Over on the cryonics thread in the Chit Chat forum, we've been talking about Nietzsche and I mentioned his devaluation of Truth with a capital T - or more specifically, how he criticizes the seeking of "Truth at any price". In this video lecture on the topic, Ken Gemes tries to illustrate how we Truth-loving, rational Western intellectuals might wrap our head around the idea that sometimes Truth isn't all it's cracked up to be, as Nietzsche suggests. He gives examples of athletes who puff up their own estimate of their personal skill/competence and as a results actually perform better, or soldiers stuck behind enemy lines who are actually more likely to evade capture if they believe they will be one of the minority of soldiers who'll do so. Some would simply call it the power of positive thinking.


But I think the placebo effect is the best example of where sometimes it's can be rational or at least preferable, to strongly believe something that objectively isn't 'True" (i.e. 'this sugar pill has the power to cure my cancer'), because pragmatically, your life will turn out better if you can bring yourself to sincerely believe it. In other words the sugar pill might actually cure your cancer, or more accurately your innate immune system may cure it, but only if you can maintain a sincere conviction in the power of the placebo to work.


Al, I think the example you give of your continued belief in the benefits of CR despite some evidence that might undermine that belief, is a great example of this. You said:


So, is my starting on CR and believing in it based on initial rodent shining examples of CR benefits and then continuing it and believing in its benefits after seeing some of the monkey results a mind over body exercise?


It reminds me of the work of another philosopher I admire, the Pragmatist William James. James said that when faced with a choice between two alternatives (e.g. believing in God or not, or believing in the power of CR to extend lifespan), if the choice has the following three characteristics:

  1. Live - It truly cannot be definitively settled based on available evidence.
  2. Momentous - It has important consequences, not just "what flavor of ice cream should I chose?"
  3. Forced - Deferring the choice (or remaining agnostic) is not an option. I.e. deciding not to choose is equivalent to actually choosing.

then the best course of action is to choose the option which will result in the best outcome, including one's psychological well-being. In such a situation, faith in one's choice can be considered rational, according to James.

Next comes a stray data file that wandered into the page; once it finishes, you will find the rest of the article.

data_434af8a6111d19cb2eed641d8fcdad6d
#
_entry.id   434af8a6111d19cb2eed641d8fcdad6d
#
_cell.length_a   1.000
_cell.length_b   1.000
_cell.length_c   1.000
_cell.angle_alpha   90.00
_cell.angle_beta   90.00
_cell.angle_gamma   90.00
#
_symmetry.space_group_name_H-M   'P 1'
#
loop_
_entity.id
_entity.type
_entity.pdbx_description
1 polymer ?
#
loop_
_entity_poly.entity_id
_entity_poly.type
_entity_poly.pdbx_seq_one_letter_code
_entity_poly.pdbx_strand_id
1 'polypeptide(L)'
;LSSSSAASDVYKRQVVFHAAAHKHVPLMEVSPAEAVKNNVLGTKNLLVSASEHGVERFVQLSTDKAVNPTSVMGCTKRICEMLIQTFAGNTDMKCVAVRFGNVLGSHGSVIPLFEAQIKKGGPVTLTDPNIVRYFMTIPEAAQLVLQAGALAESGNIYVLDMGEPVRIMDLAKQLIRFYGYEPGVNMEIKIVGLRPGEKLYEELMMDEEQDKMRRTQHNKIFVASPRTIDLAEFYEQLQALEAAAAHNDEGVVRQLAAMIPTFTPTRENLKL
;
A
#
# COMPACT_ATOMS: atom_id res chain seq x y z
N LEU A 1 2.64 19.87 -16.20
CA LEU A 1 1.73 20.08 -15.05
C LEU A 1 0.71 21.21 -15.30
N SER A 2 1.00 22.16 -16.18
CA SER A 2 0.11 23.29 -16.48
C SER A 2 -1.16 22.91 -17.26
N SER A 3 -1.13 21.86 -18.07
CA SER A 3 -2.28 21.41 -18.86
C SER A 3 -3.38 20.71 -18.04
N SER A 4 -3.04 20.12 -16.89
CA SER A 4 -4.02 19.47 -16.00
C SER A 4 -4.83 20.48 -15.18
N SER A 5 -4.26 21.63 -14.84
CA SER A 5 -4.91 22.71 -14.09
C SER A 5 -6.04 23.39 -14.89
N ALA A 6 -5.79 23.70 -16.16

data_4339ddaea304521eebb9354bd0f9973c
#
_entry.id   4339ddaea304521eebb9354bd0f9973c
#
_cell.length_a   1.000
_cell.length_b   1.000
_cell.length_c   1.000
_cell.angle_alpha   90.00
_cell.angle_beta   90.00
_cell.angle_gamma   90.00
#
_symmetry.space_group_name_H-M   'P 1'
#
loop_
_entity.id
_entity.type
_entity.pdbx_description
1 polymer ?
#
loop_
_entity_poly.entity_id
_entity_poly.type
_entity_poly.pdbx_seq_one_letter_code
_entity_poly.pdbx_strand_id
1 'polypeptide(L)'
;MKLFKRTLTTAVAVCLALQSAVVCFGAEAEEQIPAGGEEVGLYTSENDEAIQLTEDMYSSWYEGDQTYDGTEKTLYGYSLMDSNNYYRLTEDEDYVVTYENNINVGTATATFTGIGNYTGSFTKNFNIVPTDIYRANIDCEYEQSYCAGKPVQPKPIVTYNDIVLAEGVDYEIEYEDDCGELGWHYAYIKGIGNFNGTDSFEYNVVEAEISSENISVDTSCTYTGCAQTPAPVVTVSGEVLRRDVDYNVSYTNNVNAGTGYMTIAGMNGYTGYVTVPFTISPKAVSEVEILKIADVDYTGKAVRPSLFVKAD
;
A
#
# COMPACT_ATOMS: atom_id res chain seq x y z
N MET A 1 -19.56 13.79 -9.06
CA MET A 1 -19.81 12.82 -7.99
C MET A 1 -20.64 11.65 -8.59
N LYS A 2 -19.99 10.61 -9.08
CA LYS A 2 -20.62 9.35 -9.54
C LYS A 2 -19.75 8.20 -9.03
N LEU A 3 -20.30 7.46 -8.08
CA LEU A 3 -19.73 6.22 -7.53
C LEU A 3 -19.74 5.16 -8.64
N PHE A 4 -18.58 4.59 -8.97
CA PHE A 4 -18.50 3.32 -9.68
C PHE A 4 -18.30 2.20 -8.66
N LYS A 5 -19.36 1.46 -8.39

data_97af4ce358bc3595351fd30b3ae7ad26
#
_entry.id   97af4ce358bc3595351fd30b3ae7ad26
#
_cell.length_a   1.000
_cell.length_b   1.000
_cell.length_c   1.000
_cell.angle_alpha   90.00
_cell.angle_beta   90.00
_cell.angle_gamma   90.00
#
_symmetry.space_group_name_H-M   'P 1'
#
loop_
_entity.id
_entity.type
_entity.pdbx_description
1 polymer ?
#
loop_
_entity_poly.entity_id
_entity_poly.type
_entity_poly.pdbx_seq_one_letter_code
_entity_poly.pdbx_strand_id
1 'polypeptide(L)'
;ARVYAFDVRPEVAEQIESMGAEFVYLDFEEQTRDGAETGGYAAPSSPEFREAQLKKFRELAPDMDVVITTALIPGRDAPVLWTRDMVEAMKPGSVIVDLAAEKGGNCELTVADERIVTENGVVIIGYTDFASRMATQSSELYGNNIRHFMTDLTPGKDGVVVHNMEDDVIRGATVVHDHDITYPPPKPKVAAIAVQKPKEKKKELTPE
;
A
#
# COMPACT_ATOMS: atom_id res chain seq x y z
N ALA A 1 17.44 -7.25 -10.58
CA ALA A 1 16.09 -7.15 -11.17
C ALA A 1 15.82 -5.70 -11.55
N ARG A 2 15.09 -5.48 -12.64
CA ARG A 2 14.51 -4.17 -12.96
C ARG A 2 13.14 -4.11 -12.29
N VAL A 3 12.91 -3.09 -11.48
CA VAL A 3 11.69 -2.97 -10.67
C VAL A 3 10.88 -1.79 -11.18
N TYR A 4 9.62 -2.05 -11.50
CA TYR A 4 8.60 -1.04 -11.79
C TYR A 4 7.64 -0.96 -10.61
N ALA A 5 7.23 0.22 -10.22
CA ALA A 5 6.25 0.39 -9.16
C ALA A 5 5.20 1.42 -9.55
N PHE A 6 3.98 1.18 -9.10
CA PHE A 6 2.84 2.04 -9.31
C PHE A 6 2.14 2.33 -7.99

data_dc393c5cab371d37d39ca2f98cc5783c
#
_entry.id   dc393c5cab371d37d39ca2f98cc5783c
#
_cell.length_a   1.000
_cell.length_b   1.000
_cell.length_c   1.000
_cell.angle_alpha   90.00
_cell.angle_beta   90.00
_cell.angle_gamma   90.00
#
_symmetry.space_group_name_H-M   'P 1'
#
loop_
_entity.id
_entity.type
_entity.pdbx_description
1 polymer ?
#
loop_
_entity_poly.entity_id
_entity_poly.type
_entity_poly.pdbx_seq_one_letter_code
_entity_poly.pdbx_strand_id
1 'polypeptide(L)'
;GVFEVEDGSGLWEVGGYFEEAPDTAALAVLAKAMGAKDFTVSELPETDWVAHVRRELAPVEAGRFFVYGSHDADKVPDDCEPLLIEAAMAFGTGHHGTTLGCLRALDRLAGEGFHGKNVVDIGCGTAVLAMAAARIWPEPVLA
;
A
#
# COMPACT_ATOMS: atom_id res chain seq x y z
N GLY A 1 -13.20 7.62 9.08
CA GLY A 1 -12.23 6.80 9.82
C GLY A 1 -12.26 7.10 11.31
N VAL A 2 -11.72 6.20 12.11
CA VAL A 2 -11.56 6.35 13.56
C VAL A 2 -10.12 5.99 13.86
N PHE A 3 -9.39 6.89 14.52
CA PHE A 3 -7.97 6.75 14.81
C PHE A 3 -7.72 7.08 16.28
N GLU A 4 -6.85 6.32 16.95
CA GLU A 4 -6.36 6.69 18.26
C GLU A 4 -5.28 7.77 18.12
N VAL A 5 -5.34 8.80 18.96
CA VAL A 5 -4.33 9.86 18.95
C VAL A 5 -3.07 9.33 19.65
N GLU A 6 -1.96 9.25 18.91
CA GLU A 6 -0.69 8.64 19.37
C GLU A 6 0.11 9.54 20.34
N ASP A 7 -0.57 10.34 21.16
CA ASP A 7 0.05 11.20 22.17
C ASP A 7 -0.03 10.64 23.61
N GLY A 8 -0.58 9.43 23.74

In the case of whether to believe in CR or not, the choice is certainly live - there is not enough evidence one way or the other to definitely say whether CR will significantly extend human lifespan, especially when you throw in the wildcard of potential medical advances one might be able to take advantage of, but only if one is healthy in a few decades when the treatment become available. The decision about believing and practicing CR is also momentous, since it could potentially mean the difference between dying or living an indefinite lifespan - it doesn't get much more momentous than that! And finally it is also forced - you either practice CR or you don't, although some of us think there might be alternative "CR-like" practices that might be worth pursuing as well :-). 


So CR would seem to be one of those (relatively rare) life decisions where we should feel empowered to choose to believe what we want to believe, or to make the choice that best serves us. For many of us, it seems to serve us to have faith in the benefits of a CR(-like) diet, despite the ambiguous evidence that now exists about its likely effectiveness in humans. I think the challenge is how to maintain a sincere conviction in our choice despite our hyper-rational minds constantly seeking out and trying to integrate new information from the latest research studies that will inevitably either bolster or undermine our conviction. We love Truth, but we shrink from it as well. The situation is made all the more difficult by the fact that there are some people who try to wield Truth (via scientific evidence) as a weapon, in order to bludgeon others into adopting their set of beliefs :-).


There, I've done my philosophizing for the day :-[      (Guess who that emoji is meant to represent? Answer)